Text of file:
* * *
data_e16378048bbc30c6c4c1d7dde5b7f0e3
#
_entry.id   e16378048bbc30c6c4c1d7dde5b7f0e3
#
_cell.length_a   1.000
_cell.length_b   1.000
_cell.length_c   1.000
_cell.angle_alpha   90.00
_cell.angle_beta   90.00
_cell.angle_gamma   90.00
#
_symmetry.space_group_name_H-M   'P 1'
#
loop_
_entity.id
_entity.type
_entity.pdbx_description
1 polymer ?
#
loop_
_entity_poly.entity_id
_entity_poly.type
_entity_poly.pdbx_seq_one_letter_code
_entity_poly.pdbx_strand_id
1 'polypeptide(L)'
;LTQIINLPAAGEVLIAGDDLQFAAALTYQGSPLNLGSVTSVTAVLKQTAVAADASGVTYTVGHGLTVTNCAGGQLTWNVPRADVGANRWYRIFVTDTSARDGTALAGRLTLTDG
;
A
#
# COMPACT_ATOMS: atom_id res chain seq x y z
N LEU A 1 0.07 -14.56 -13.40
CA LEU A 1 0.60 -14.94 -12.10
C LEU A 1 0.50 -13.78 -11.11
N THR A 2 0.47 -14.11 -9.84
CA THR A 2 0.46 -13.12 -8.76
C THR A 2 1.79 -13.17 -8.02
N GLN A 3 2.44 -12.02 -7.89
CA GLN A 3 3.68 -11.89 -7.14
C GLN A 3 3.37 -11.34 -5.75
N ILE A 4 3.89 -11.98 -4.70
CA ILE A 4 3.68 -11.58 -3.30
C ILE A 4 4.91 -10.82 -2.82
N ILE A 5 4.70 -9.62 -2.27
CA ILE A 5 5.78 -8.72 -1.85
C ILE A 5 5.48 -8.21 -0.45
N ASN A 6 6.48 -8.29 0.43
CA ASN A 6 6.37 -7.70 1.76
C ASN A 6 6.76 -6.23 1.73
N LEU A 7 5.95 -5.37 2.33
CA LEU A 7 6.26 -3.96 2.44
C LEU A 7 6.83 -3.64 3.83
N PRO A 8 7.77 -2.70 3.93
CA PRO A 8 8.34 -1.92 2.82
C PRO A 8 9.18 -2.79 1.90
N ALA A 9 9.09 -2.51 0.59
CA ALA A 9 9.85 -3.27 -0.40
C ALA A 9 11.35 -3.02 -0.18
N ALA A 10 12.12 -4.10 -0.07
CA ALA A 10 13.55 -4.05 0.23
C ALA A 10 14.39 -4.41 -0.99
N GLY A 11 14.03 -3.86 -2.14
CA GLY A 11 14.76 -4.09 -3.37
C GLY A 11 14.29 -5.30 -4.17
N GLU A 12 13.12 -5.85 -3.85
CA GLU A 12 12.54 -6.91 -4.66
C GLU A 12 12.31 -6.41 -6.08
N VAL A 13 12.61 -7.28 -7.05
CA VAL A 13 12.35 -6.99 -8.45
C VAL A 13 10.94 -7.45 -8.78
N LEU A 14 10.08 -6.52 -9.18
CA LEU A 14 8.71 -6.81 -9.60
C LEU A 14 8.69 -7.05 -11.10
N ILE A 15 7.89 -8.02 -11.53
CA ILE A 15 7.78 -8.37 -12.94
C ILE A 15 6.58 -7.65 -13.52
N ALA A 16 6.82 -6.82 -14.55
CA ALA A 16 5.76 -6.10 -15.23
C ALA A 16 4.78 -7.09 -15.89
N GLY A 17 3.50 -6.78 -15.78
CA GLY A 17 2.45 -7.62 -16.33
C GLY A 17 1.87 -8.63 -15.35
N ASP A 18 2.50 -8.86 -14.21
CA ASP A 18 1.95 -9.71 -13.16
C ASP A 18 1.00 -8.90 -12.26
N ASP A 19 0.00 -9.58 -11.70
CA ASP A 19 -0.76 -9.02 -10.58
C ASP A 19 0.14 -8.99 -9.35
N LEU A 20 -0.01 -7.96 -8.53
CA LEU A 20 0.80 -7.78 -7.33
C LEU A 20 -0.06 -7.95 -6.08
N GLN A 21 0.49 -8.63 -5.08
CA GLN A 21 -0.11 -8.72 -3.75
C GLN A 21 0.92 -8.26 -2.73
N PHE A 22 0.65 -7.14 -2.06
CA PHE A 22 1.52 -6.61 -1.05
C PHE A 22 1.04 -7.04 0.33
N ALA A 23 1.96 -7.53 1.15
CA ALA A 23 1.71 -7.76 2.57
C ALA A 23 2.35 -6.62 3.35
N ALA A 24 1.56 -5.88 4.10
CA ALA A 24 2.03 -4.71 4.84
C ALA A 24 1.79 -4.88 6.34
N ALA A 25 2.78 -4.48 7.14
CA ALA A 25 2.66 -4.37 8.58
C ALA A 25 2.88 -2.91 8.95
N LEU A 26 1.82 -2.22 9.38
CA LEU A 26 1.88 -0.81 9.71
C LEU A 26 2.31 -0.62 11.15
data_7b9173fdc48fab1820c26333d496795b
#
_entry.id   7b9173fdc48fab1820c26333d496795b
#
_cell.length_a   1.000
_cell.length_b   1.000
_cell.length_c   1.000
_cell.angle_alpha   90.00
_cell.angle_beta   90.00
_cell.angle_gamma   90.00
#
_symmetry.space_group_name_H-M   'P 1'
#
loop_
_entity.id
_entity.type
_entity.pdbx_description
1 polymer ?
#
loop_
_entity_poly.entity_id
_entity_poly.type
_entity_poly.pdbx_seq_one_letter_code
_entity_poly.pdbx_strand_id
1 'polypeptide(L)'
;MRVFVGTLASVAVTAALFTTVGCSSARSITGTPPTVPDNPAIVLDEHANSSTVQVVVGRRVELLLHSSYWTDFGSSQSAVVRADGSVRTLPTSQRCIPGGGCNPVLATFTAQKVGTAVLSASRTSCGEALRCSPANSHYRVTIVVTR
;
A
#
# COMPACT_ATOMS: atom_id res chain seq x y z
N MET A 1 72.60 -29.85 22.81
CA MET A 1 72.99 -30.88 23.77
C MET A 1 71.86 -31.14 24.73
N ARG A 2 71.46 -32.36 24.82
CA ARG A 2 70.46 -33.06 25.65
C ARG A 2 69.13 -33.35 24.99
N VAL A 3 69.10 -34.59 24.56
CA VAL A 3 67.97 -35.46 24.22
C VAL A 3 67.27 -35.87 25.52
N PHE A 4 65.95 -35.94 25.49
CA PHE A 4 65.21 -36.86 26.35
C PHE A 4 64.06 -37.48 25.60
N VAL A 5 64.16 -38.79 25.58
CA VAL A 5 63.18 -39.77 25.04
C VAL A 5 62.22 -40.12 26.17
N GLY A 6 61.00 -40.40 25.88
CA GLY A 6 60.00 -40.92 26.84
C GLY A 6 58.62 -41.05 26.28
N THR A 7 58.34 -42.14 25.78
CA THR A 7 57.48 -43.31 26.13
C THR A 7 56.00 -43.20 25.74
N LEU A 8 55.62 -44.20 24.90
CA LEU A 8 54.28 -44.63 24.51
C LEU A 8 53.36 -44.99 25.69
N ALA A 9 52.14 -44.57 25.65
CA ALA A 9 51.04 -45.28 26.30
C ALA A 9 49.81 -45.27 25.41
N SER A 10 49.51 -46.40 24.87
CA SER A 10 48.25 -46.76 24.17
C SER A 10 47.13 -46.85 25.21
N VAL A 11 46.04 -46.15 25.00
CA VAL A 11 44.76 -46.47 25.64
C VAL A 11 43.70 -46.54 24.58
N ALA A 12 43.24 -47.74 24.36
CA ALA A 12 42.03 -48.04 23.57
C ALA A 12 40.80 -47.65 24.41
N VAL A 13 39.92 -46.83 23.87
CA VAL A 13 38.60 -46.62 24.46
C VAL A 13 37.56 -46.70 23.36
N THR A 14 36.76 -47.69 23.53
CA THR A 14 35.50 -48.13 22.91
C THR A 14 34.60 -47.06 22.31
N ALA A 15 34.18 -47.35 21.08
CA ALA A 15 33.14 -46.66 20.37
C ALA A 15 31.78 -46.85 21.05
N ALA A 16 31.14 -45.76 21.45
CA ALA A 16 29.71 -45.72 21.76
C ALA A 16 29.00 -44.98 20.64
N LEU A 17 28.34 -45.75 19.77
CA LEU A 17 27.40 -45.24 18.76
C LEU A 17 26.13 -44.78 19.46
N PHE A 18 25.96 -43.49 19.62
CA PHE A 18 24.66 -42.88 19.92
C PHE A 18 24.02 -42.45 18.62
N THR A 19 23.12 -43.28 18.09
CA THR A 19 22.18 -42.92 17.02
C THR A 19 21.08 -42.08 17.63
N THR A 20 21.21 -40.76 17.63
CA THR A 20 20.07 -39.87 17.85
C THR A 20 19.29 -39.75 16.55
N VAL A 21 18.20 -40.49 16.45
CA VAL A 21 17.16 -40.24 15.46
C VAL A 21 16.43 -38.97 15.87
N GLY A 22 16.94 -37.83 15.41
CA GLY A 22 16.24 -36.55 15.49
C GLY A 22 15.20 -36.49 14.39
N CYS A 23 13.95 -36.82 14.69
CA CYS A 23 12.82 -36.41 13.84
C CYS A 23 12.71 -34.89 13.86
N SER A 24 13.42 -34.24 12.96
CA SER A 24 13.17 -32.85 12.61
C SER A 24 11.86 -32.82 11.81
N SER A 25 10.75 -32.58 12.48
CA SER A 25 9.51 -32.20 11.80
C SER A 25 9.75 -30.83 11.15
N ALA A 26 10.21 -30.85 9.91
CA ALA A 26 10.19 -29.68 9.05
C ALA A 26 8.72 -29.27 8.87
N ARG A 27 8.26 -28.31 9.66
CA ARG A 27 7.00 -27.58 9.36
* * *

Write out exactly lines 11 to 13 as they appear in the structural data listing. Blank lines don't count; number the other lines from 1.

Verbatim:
#
_symmetry.space_group_name_H-M   'P 1'
#